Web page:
created by

Federico García Lorca

* 5th June 1898 in Fuente Vaqueros, today Spain

† 19th August 1936 in Víznar, today Spain

Federico García Lorca is Spain’s most well-known poet of the twentieth century. His “Romancero gitano” (“Gypsy Ballads”, 1928) are among his most famous poems, and plays of his such as “Bodas de Sangre” (“Blood Wedding”, 1933), “Yerma” (1934), and “La Casa de Bernarda Alba” (“The House of Bernarda Alba”, 1936) are still performed in theatres across the world today. By returning to the poetic tradition of his native Andalusia, he combined traditional elements with the avant-garde and became an innovator in the world of Spanish verse and drama. Lorca was also a member of the “Generation of ‘27”, a group of young Spanish poets who introduced symbolism, futurism, and surrealism to Spanish literature. He is also considered to be a feminist, staunch democrat, and activist for education and social minorities.

Lorca grew up in the small village of Fuente Vaqueros, near Granada. He moved to Madrid in 1919 to complete his studies. There he lived in the liberal “Residencia de Estudiantes”, where he befriended Salvador Dalí. This was followed by the first performances of his plays in Madrid as well as the publication of his collection of poetry, “Romancero gitano”, which discussed the problems faced by those on the edge of society and addressed sexual topics openly.

Following the end of his intense friendship with Dalí, Lorca found himself in a severe crisis and travelled to Cuba and New York in 1929-30.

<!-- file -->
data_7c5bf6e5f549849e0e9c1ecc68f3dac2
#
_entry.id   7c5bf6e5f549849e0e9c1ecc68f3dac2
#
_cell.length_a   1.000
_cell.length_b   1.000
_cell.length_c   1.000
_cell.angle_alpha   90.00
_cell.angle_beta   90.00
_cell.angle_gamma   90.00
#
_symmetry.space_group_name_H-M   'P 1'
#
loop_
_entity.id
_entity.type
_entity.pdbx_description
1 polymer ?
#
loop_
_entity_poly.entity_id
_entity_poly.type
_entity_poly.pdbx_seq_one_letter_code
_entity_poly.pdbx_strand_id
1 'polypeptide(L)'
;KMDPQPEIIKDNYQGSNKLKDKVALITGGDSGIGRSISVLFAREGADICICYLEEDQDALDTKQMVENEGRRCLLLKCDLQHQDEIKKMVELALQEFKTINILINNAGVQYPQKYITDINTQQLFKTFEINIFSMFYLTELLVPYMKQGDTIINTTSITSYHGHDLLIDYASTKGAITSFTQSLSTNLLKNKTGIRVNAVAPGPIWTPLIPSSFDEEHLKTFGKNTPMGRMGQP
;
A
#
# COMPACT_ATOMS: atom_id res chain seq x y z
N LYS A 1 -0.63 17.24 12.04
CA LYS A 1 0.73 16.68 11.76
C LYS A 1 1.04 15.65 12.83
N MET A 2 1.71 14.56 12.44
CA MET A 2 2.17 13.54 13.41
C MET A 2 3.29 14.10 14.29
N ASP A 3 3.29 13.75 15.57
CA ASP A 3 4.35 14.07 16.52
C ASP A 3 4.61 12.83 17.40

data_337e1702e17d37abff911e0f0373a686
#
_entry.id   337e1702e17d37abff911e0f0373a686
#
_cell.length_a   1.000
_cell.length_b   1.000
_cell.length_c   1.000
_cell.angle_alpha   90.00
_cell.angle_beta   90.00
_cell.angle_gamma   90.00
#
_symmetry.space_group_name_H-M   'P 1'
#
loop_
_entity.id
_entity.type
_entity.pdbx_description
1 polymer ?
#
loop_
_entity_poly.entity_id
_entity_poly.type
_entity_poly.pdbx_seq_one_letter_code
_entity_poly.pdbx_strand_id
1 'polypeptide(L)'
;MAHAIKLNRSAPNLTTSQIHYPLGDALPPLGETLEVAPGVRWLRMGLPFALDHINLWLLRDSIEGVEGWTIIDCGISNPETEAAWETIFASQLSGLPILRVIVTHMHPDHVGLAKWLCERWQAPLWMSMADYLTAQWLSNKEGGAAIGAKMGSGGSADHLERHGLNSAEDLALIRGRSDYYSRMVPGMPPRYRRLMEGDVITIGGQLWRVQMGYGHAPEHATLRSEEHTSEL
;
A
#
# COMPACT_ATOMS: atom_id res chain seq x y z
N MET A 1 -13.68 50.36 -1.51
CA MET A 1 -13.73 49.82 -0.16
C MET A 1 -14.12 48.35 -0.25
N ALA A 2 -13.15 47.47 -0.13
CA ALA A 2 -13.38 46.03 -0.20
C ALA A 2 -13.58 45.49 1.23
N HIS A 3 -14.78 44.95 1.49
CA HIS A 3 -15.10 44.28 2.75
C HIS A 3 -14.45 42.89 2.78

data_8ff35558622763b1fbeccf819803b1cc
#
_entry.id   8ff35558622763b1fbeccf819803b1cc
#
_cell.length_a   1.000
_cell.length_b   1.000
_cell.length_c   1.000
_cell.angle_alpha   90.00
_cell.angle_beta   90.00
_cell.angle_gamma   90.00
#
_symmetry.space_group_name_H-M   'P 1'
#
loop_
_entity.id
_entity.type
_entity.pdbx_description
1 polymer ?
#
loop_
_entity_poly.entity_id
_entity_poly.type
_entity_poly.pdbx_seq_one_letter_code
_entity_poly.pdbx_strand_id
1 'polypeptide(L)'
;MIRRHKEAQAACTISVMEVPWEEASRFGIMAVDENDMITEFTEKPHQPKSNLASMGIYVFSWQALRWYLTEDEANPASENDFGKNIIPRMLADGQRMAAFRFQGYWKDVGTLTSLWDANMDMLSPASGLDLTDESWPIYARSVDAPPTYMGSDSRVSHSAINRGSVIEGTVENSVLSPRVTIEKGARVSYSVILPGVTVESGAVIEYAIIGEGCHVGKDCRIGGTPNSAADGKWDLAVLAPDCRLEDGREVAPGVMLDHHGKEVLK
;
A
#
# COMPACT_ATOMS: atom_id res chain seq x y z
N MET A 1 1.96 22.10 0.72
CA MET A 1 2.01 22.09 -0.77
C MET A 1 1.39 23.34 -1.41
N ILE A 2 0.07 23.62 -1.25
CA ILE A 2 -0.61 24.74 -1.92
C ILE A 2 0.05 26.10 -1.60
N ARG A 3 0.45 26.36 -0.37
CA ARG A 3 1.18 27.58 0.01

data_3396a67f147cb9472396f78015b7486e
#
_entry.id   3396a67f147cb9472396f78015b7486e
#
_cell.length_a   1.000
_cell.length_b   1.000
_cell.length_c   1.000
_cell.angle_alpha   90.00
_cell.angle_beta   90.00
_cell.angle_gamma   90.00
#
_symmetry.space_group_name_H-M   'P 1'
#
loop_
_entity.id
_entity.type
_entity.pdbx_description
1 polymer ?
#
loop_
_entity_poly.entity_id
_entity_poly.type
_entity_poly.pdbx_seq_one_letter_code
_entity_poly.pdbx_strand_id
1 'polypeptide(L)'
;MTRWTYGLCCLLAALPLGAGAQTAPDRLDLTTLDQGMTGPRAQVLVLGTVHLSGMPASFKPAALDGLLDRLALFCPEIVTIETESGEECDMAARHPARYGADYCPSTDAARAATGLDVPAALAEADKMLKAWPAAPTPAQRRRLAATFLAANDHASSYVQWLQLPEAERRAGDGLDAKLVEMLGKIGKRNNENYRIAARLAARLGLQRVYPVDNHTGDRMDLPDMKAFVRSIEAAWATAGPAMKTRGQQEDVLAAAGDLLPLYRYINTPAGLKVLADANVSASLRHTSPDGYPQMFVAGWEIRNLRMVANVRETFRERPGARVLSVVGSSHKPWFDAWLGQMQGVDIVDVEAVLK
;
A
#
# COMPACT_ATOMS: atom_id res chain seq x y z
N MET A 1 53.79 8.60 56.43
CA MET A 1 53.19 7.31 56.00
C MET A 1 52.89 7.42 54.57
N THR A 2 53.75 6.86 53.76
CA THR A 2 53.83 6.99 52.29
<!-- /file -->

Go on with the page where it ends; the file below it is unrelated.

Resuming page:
Back in Granada, he founded the travelling theater group “La Barraca” in 1931. The group performed classical theatre pieces and Lorca’s own dramas in villages across Spain. It was in this time that Lorca’s most famous pieces were written, which revolted against the norms of bourgeois Spanish society. He also undertook a journey to Argentina, during which he held lectures about poetry and directed the premiere of “Blood Wedding”. 1935 marked the high point of Lorca’s career, with “Yerma” premiering in Madrid and Barcleona and the release of the sixth edition of “Romancero gitano”.

In 1936, the political situation came to a head and conflict between the left and right intensified following the murder of José Calvo Sotelo by the republican Assault Guard, ending in the outbreak of the Spanish civil war. As a known socialist, Lorca knew that he was certain to be in the firing line of the right-wing, which was gaining strength. Lorca was arrested in his friends’ home on 16th August 1936. The charges against him were those of socialism, Freemasonry, and homosexual relations. After a number of days in prison, he was brought to Alfacar at dawn with three other republicans and shot. Lorca lies in an anonymous mass grave and to this day has still not received a proper burial, unlike Franco.

Federico Lorca kept his homosexuality hidden; letters documenting his friendships and affairs with men were destroyed by his family. The topic remains taboo even in editions of his work from as late as 2006. Beginning in his school days, Lorca was taunted and called “Federica” and throughout his lifetime feared being seen as “effeminate”.  In addition to Lorca’s unrequited love for Salvador Dalí, towards the end of his life he was involved in a relationship with his secretary. Federico Lorca was gay.

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